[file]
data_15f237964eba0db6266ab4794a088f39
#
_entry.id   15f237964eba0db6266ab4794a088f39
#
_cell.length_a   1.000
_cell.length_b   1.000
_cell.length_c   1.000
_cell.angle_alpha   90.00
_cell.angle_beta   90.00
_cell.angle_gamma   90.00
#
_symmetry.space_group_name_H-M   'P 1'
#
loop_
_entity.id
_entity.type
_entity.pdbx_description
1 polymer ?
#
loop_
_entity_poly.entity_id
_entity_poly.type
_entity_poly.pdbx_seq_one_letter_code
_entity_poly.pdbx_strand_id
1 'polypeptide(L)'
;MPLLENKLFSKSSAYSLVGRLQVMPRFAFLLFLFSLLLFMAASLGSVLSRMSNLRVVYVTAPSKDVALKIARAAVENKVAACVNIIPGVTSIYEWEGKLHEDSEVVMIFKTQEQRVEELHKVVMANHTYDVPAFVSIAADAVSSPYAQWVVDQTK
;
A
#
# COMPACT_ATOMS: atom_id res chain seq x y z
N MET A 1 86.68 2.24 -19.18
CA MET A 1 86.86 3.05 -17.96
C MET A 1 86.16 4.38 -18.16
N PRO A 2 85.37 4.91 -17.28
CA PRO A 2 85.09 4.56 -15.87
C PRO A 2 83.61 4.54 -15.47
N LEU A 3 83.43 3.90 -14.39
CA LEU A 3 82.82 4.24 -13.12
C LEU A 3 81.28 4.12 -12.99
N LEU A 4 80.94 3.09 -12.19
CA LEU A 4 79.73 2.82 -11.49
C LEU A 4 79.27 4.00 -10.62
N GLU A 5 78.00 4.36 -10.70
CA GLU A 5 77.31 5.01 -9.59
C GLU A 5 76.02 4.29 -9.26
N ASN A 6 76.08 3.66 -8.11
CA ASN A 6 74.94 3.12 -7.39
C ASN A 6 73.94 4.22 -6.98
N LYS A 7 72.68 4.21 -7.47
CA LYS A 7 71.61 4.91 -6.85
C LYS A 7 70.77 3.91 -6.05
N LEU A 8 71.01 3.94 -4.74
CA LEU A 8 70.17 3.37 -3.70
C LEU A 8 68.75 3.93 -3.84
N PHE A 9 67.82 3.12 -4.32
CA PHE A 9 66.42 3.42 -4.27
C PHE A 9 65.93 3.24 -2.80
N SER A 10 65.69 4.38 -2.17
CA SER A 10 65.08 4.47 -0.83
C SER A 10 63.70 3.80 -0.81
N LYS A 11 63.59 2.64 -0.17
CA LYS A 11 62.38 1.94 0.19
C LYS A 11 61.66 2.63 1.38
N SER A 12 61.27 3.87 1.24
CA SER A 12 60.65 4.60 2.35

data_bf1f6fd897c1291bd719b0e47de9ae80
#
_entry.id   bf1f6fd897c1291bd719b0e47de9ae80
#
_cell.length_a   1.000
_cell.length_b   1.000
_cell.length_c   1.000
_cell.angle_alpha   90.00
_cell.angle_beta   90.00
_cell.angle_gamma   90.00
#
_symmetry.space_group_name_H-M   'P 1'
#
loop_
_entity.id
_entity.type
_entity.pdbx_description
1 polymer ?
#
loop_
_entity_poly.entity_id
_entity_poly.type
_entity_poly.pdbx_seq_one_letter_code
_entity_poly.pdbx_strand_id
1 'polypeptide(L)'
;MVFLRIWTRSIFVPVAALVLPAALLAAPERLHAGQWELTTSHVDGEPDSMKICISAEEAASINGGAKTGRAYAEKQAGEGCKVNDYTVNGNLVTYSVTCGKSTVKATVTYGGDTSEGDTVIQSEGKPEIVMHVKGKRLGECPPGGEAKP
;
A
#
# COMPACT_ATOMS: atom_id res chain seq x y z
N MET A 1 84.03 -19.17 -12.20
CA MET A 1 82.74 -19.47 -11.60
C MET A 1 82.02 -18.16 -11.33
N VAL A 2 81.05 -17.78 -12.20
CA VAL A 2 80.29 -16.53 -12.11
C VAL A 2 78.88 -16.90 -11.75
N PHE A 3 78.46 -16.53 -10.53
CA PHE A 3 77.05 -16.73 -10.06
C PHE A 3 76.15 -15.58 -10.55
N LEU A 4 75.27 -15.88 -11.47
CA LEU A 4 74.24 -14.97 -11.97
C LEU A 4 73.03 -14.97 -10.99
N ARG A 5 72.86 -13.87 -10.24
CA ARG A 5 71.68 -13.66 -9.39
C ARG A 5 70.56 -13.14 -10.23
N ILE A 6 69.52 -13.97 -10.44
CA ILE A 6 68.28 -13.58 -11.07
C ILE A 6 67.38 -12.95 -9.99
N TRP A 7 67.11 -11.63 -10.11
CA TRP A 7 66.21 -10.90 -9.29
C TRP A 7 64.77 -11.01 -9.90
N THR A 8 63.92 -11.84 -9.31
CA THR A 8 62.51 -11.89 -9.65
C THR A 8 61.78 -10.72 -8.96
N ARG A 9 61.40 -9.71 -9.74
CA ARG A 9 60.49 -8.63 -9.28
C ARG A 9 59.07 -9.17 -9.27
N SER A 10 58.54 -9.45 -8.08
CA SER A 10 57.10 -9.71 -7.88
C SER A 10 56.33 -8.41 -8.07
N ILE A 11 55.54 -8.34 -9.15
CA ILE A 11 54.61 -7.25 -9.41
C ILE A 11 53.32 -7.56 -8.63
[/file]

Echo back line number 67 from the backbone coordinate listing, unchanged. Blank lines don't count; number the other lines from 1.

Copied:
#